Media tycoon Rupert Murdoch expects News Corporation-owned newspaper Web sites to start charging users for access within a year in a move he says could radically shake-up the culture of freely available content.
Speaking on a conference call as News Corporation announced a 47 percent slide in quarterly profits to $755 million, Murdoch said the current free access business model favored by most content providers was flawed. “We are now in the midst of an epochal debate over the value of content and it is clear to many newspapers that the current model is malfunctioning,” the News Corp. Chairman and CEO said. “We have been at the forefront of that debate and you can confidently presume that we are leading the way in finding a model that maximises revenues in return for our shareholders… The current days of the Internet will soon be over.” Murdoch said the experience of the News Corp.-owned Wall Street Journal had proved that charging for content could be made to work. Would you pay to use news Web sites Sound Off below He said 360,000 people had downloaded an iPhone WSJ application in three weeks and said users would soon be made to pay “handsomely” for accessing WSJ content. Murdoch said he envisaged News Corporation titles introducing charges within 12 months.
Newspapers fold as readers defect and economy sours
Boston Globe backs off threat to shut paper down
Murdoch’s international newspaper empire includes the New York Post, the News International stable of UK titles including the Sun and the Times, and a cluster of Australian papers including the Daily Telegraph and the Herald Sun. His comments come with the U.S. newspaper industry in a state of crisis amid plunging advertising revenues and falling circulations. Earlier this week, the 137-year-old Boston Globe said it would be forced to shut down unless it reached an agreement with unions over a $10 million program of cost-cutting measures. The paper’s owners, The New York Times Co., postponed plans to close the paper after reaching a deal with six of seven employees’ unions but said the Globe was expected to lose $85 million in 2009 if it did not make major cuts. The developments come amid a raft of newspaper closings and cuts that have seen the end of print editions of The Rocky Mountain News in Denver, Colorado; The Seattle Post-Intelligencer; and The Christian Science Monitor. The Rocky Mountain News shut down completely; both the Seattle paper and the Christian Science Monitor remain in online editions. At least 120 newspapers in the U.S. have shut down since January 2008, according to Paper Cuts, a Web site tracking the newspaper industry. More than 21,000 jobs at 67 newspapers have vaporized in that time, according to the site. The company that owns the Chicago Sun-Times and 58 other newspapers and online sites said in late March that it had filed for Chapter 11 bankruptcy. The Sun-Times Media Group, Inc. said it would continue to operate its newspapers and Web sites as usual while it improves its cost structure and stabilizes operations. Murdoch also called for tougher efforts to tackle copyright infringements and said media companies had been “passive in the face of obvious violations of intellectual property rights.”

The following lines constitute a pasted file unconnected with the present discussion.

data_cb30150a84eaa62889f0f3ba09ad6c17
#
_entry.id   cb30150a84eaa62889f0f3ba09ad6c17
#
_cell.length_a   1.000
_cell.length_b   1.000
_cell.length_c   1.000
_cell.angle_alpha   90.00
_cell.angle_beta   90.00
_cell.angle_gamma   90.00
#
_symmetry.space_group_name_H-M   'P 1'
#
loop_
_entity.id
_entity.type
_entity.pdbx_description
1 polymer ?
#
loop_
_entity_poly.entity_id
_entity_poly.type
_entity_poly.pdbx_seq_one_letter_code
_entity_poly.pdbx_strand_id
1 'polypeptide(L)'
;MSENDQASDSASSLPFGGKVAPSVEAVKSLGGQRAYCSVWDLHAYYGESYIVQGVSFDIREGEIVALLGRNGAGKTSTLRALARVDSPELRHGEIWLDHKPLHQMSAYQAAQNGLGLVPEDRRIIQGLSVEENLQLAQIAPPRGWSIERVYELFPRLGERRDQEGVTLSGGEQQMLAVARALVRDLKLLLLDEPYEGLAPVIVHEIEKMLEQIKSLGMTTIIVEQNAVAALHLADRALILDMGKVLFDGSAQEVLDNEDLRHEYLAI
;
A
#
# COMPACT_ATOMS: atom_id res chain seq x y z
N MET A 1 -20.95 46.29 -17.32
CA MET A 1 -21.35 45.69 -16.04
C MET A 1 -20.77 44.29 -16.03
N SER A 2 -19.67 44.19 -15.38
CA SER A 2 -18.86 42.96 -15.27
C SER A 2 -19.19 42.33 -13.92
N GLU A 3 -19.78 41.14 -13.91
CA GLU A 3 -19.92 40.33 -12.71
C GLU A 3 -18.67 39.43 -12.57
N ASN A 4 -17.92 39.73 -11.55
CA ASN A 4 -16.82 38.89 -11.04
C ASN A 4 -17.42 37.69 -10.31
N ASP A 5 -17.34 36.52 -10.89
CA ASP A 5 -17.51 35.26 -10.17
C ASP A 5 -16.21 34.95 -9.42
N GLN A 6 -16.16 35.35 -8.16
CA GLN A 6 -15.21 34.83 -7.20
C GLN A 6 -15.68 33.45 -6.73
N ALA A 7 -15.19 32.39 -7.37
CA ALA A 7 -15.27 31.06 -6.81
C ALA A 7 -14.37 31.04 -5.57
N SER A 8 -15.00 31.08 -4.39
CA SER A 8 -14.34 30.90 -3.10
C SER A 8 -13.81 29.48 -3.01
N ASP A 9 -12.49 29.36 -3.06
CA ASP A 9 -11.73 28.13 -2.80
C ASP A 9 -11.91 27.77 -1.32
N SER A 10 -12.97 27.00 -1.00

Despite the general mood of gloom over the state of the economy, Murdoch said he believed the worst of the financial crisis had passed. “I’m not an economist and we all know economists were created to make weather forecasters look good,” he said. “But it is increasingly clear the worst is over.”